Friday, March 4, 2011

The Spread Offense In Youth Football

There are many youth football coaches that will shy away from the spread offense. The main reason why is the snap. Coaches tend to be scared of fumbled and/or mishandled snaps. When coaches hear the word “spread” they think passing offense.


There is a lot more to the spread offense than just 4-5 wide. The “myth” that shotgun snaps are fumbled often is completely wrong. I do not agree with the “myth” that the spread offense is a passing offense only and that it cannot be used in youth football. I have been coaching youth football for ten seasons, seven of which I have been coordinating the offense.

Here are my statistics of fumbles out of my shotgun vs. under-center series:

* Since 2007 I have had roughly (give or take) 400 shotgun snaps, QB mishandled nine, lost one
* I had over 300 snaps under center since the 2007 and had ten fumbles, four lost
I lost twice as many fumbles in my under center series than my shotgun series. With efficient practice reps there will be no snapping issues. What I like about the spread is that the quarterback can see the field and the defense much easier. Say the defense is showing blitz, quarterbacks tend to pull out early from under center and fumble, because they are anxious about the blitzing defense. The shotgun not only gives the quarterback time to see the field, but it also makes him a threat to run the ball.

Spreading the defense out will create some key advantages:

● Make the defense defend the whole field
● Make them defend multi threats (5-6 threats in each play)
● The wide splits create natural running lanes and easy blocking angles inside (base blocking is useless in youth football).
● Great blocking angles out on the flanks
● Isolate “stud” defensive players
● Makes defenders tackling in space (extremely difficult)
● Easy read of the defense, allows a real good look where you out man or flank the defense. This will allow you to call a play where you have the advantage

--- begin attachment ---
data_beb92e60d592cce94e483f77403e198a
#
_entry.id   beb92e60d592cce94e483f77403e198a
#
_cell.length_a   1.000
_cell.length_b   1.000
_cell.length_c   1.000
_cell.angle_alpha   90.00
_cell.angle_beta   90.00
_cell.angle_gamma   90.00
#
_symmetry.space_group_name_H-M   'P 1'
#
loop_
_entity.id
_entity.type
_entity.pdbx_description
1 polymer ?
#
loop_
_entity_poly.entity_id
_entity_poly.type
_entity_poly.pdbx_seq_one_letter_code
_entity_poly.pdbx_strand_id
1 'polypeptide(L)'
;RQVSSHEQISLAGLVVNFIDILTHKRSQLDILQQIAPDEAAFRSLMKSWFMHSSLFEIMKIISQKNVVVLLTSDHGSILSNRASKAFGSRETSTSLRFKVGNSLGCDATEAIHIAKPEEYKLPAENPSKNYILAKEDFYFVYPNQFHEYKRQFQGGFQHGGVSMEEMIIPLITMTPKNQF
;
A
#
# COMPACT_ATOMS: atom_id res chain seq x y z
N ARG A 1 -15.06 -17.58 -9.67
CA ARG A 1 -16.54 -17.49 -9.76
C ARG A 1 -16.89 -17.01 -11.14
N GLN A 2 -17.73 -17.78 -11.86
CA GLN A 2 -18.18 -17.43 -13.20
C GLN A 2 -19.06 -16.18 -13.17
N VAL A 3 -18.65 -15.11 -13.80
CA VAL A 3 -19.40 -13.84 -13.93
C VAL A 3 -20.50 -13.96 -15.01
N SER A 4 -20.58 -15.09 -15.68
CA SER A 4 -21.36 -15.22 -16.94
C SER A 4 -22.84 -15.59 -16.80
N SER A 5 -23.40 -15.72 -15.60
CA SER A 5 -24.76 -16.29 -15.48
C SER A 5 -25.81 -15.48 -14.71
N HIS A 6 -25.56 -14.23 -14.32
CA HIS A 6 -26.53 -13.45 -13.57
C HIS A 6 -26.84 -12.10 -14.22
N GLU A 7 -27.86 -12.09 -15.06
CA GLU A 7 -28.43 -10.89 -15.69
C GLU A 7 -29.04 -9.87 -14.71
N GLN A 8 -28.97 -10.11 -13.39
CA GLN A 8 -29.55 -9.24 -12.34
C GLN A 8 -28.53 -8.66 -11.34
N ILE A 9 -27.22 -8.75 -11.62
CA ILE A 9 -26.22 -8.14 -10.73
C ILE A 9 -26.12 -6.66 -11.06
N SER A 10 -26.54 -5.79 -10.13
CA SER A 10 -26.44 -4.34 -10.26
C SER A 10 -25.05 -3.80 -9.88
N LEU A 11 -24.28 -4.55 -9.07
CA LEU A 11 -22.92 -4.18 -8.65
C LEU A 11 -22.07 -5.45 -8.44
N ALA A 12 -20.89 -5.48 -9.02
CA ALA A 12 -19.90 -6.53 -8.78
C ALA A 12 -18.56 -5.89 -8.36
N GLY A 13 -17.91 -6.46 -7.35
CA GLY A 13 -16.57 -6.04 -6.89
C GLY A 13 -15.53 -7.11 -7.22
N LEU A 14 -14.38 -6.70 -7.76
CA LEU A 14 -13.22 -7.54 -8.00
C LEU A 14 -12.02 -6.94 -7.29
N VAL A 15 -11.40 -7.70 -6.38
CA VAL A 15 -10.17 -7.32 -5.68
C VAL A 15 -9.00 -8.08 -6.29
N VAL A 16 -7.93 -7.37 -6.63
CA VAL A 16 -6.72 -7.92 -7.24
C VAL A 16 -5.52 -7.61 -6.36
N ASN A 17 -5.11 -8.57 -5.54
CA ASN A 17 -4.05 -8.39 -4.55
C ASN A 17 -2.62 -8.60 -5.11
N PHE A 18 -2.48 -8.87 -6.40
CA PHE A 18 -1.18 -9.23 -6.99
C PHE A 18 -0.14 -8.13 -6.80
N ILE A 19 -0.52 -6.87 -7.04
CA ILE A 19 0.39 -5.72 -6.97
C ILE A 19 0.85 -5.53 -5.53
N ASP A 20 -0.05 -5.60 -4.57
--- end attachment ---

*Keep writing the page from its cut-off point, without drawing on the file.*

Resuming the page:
● Spread them out!! When you spread the defense out and use a motion it will freeze the defense, allowing you to only have to block three-four defenders to gain yardage

Using motion is a great way to get the ball carrier the ball in full stride, while working the edge of the defense. Make the defenders tackle in the open field. You can also use the motion to deceive the defense.

This is a no huddle friendly offense; let the defense dictate how we will attack and beat them. If the defense wants to load the box, here comes bubble screen, sweep or play action pass. Say the defense wants to spread out with our offense and gives us a “soft box” then we hit them with; draw, trap and power all day.

The screen game is really underrated, bubble, smoke/tunnel, and pull screens are killers. I do not have to tell coaches how hard it is to get their players tackling well in space. You need to work three to four centers snapping from day one for depth. Yes it does take time and reps but once they get comfortable with it, the spread offense will be a complete nightmare for coaches to stop.

Our philosophy is the spread offense at the youth level is a run first offense, the run sets up the pass.

I would like to thank SpreadOffense.com for allowing Youth Football Online to do a guest blog.

"SpreadOffense.com is definitely the best source about the spread offense on the web."

Contact Coach Jeff via email at: youthfootballonline@gmail.com


2 comments:

vin said...

Coach Nice blog, I have been following youthfootballonline.com for the past few weeks, youth football online suggested this site to me bc of my love of the spread...your site is great with a balance of contetn and vidoe.
-Coach Mike

Round Rock said...

Hey Coach. Ran the Spread with Youth in Mitey Mite Pop Warner (8-9 Year Olds the past Fall. Avg. 30 pts per game. Adding Triple Option out of the Gun this Fall. Here is a link to some of our highlights.http://www.youtube.com/watch?v=AedOvoidKto